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Orphaned in Middle Age - When You've Lost All Your Parents

One of my oldest and dearest friends recently lost her mom. It was a hard-fought battle and a message I had dreaded for a long time. When I spoke to my friend later that day, she seemed ok, given what had happened - but a mutual friend had said to her: "Welcome to The Club." It was something we had spoken about many times in our group - the fact that we had all buried each other's parents and assisted in the aftermath. Even those of us with siblings suddenly feel a sense of loneliness - our parents no longer stand between us and The Great Beyond. Like the last leaf in fall who suddenly is let go - floating freely - unmoored from anything in the Universe.... Just to be clear, families come in many forms and all of those who raised us are included in this idea. I always say I have lost three parents, because I consider my stepmother Eva to have been my parent (see her story of courage here). Some folks have many step-folks, some are adopted, some are raised by grandparents. Nonetheless, when that last parental figure goes, something.....shifts.... It's tough to put your finger on and it depends on your family situation. Some folks have been their parents' caregiver for years and years - it has taken up so much of their time and energy that they have forgotten how to take care of themselves or who they are. Their identity is deeply entwined with their mother or father's needs and their ability to meet them. Some find a way to care for someone else, others suddenly realize that they need to reorganize their thinking and their life in general towards themselves. Health needs may have been put off, household tasks undone, personal debt can skyrocket - the constant intensity of worry and crisis is exhausting. Once their charge is no longer suffering, they may need to seek self-care - for a long time. If the last parent who passes leaves what I call a "lumpy legacy" of abuse, neglect or worse, if you have spent years and years fighting for survival or to be heard and believed, all of that comes to a screeching halt. No more battles - at least not with the parent. Now the battle begins within yourself, to figure out who you are without an opponent on the outside. It's a role we never thought we would have - how can you be an orphan when you have parents? But it is the inevitable path - and grants membership in a club you may not have wanted to belong in. I have found great comfort and camaraderie in that club. I would love to know how this subject and this reality has impacted you and what you have found useful in addressing it? Drop a note below and let me know.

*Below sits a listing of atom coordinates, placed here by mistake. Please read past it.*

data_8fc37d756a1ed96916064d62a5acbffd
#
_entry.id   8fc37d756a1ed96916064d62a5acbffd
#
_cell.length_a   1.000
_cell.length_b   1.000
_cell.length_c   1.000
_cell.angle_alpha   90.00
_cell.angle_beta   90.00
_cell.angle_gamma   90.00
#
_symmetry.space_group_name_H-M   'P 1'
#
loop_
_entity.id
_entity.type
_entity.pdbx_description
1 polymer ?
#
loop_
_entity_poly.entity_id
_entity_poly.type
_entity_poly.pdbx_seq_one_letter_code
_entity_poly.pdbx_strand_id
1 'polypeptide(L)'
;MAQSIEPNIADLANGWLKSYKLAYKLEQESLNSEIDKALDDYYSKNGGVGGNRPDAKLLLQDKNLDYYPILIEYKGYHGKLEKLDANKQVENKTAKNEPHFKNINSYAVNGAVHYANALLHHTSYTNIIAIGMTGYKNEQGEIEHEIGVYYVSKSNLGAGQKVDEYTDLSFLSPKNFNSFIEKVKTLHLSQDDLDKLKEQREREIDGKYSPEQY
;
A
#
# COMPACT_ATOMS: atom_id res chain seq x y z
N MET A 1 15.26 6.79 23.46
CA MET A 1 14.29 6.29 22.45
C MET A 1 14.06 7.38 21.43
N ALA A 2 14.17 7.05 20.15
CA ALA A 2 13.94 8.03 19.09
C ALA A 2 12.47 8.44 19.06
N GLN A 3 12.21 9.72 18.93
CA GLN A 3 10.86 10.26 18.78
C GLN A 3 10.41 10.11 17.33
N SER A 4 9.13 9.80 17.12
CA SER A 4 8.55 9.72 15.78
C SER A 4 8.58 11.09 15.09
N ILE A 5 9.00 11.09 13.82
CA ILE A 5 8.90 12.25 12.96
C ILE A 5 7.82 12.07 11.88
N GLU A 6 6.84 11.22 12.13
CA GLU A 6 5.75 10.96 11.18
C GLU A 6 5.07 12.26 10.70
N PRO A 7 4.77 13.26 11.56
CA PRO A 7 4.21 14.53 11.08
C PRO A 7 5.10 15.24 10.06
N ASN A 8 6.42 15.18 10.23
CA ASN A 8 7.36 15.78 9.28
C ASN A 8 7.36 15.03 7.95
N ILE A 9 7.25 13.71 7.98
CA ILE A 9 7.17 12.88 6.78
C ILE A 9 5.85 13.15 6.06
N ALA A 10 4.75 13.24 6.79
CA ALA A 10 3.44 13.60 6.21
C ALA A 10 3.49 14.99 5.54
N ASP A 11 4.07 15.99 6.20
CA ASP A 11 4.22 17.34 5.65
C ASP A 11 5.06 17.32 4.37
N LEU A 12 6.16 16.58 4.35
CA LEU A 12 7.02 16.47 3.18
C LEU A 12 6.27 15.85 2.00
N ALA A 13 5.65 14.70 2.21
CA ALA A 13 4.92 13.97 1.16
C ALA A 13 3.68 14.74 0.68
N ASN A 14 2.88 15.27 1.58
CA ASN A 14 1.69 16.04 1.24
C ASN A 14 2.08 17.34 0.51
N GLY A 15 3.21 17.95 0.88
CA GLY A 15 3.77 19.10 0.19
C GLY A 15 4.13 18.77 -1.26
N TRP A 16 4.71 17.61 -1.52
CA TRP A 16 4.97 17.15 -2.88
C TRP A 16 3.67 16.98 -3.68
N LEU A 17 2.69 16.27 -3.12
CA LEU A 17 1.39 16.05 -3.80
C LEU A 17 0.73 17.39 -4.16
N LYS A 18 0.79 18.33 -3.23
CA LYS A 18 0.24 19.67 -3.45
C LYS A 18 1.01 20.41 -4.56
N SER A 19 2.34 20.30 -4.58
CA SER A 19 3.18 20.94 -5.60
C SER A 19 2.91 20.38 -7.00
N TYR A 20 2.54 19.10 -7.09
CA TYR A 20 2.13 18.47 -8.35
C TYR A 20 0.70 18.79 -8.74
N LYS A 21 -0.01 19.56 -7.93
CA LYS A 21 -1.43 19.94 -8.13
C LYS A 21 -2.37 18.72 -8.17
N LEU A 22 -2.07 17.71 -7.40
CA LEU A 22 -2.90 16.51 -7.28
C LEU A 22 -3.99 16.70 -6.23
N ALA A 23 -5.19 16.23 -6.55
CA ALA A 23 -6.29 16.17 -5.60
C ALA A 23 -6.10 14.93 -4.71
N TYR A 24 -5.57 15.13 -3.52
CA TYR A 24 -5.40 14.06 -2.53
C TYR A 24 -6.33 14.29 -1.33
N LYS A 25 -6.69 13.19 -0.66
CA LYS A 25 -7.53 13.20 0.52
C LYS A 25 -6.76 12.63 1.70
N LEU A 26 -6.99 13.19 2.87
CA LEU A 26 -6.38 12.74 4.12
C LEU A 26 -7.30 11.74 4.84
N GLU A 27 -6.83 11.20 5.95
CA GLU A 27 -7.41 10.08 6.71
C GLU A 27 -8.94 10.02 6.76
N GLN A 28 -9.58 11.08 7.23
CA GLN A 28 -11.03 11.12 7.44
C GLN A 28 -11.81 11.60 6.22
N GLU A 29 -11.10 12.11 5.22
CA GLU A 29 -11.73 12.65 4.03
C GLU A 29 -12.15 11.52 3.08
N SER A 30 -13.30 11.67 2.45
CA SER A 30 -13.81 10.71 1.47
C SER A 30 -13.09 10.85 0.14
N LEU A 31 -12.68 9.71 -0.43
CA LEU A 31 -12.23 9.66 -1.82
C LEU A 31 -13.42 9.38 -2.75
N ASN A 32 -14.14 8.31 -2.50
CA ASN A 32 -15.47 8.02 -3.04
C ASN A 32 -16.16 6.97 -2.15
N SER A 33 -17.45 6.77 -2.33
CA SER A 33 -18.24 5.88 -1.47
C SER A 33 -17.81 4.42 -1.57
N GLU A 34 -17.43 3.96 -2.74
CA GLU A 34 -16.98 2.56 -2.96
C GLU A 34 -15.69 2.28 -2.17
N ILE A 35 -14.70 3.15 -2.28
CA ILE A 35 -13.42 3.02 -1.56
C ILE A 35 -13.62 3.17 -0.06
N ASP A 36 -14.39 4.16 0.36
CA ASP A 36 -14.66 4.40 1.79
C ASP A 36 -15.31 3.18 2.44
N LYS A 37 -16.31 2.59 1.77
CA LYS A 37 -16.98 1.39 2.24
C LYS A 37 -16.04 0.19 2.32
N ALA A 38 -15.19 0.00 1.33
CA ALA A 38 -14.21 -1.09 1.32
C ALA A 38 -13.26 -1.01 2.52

Wishing Peace to you all.

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